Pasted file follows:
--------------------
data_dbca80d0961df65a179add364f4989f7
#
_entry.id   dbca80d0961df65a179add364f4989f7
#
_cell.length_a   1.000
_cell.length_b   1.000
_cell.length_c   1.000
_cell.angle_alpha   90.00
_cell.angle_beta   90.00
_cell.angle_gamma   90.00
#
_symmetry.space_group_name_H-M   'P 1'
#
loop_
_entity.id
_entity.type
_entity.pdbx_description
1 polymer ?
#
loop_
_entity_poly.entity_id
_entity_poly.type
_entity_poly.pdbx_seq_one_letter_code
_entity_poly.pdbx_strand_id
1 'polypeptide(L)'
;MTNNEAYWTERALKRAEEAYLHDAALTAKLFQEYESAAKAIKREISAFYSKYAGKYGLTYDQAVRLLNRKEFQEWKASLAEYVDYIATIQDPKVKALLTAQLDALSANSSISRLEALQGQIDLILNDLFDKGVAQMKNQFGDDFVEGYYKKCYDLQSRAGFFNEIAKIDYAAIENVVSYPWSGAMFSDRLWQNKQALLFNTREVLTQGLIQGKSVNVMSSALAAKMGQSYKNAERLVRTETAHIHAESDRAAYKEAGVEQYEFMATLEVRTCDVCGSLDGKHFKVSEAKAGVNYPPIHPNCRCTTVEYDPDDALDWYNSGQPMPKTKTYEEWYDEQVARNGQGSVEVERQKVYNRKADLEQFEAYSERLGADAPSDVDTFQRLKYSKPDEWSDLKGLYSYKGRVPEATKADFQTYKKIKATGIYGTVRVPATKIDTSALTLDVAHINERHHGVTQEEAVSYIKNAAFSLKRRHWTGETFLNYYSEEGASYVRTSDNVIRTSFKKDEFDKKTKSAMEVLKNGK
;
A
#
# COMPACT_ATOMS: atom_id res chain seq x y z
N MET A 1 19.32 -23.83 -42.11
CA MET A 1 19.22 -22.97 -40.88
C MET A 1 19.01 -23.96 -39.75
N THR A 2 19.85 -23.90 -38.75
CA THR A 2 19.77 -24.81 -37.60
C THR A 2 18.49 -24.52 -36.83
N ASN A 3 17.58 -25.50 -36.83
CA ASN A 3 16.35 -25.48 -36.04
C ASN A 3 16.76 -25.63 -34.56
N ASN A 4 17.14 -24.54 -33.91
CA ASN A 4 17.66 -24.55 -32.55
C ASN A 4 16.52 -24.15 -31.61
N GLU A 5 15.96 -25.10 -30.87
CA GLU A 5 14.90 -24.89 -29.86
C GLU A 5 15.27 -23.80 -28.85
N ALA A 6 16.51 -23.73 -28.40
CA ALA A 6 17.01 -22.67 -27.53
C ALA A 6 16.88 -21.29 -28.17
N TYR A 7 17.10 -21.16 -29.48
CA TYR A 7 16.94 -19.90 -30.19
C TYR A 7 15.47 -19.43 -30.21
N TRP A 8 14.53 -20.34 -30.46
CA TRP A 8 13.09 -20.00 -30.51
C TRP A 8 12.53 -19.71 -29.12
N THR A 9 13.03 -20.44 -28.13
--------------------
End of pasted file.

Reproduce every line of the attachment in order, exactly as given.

data_dbca80d0961df65a179add364f4989f7
#
_entry.id   dbca80d0961df65a179add364f4989f7
#
_cell.length_a   1.000
_cell.length_b   1.000
_cell.length_c   1.000
_cell.angle_alpha   90.00
_cell.angle_beta   90.00
_cell.angle_gamma   90.00
#
_symmetry.space_group_name_H-M   'P 1'
#
loop_
_entity.id
_entity.type
_entity.pdbx_description
1 polymer ?
#
loop_
_entity_poly.entity_id
_entity_poly.type
_entity_poly.pdbx_seq_one_letter_code
_entity_poly.pdbx_strand_id
1 'polypeptide(L)'
;MTNNEAYWTERALKRAEEAYLHDAALTAKLFQEYESAAKAIKREISAFYSKYAGKYGLTYDQAVRLLNRKEFQEWKASLAEYVDYIATIQDPKVKALLTAQLDALSANSSISRLEALQGQIDLILNDLFDKGVAQMKNQFGDDFVEGYYKKCYDLQSRAGFFNEIAKIDYAAIENVVSYPWSGAMFSDRLWQNKQALLFNTREVLTQGLIQGKSVNVMSSALAAKMGQSYKNAERLVRTETAHIHAESDRAAYKEAGVEQYEFMATLEVRTCDVCGSLDGKHFKVSEAKAGVNYPPIHPNCRCTTVEYDPDDALDWYNSGQPMPKTKTYEEWYDEQVARNGQGSVEVERQKVYNRKADLEQFEAYSERLGADAPSDVDTFQRLKYSKPDEWSDLKGLYSYKGRVPEATKADFQTYKKIKATGIYGTVRVPATKIDTSALTLDVAHINERHHGVTQEEAVSYIKNAAFSLKRRHWTGETFLNYYSEEGASYVRTSDNVIRTSFKKDEFDKKTKSAMEVLKNGK
;
A
#
# COMPACT_ATOMS: atom_id res chain seq x y z
N MET A 1 19.32 -23.83 -42.11
CA MET A 1 19.22 -22.97 -40.88
C MET A 1 19.01 -23.96 -39.75
N THR A 2 19.85 -23.90 -38.75
CA THR A 2 19.77 -24.81 -37.60
C THR A 2 18.49 -24.52 -36.83
N ASN A 3 17.58 -25.50 -36.83
CA ASN A 3 16.35 -25.48 -36.04
C ASN A 3 16.76 -25.63 -34.56
N ASN A 4 17.14 -24.54 -33.91
CA ASN A 4 17.66 -24.55 -32.55
C ASN A 4 16.52 -24.15 -31.61
N GLU A 5 15.96 -25.10 -30.87
CA GLU A 5 14.90 -24.89 -29.86
C GLU A 5 15.27 -23.80 -28.85
N ALA A 6 16.51 -23.73 -28.40
CA ALA A 6 17.01 -22.67 -27.53
C ALA A 6 16.88 -21.29 -28.17
N TYR A 7 17.10 -21.16 -29.48
CA TYR A 7 16.94 -19.90 -30.19
C TYR A 7 15.47 -19.43 -30.21
N TRP A 8 14.53 -20.34 -30.46
CA TRP A 8 13.09 -20.00 -30.51
C TRP A 8 12.53 -19.71 -29.12
N THR A 9 13.03 -20.44 -28.13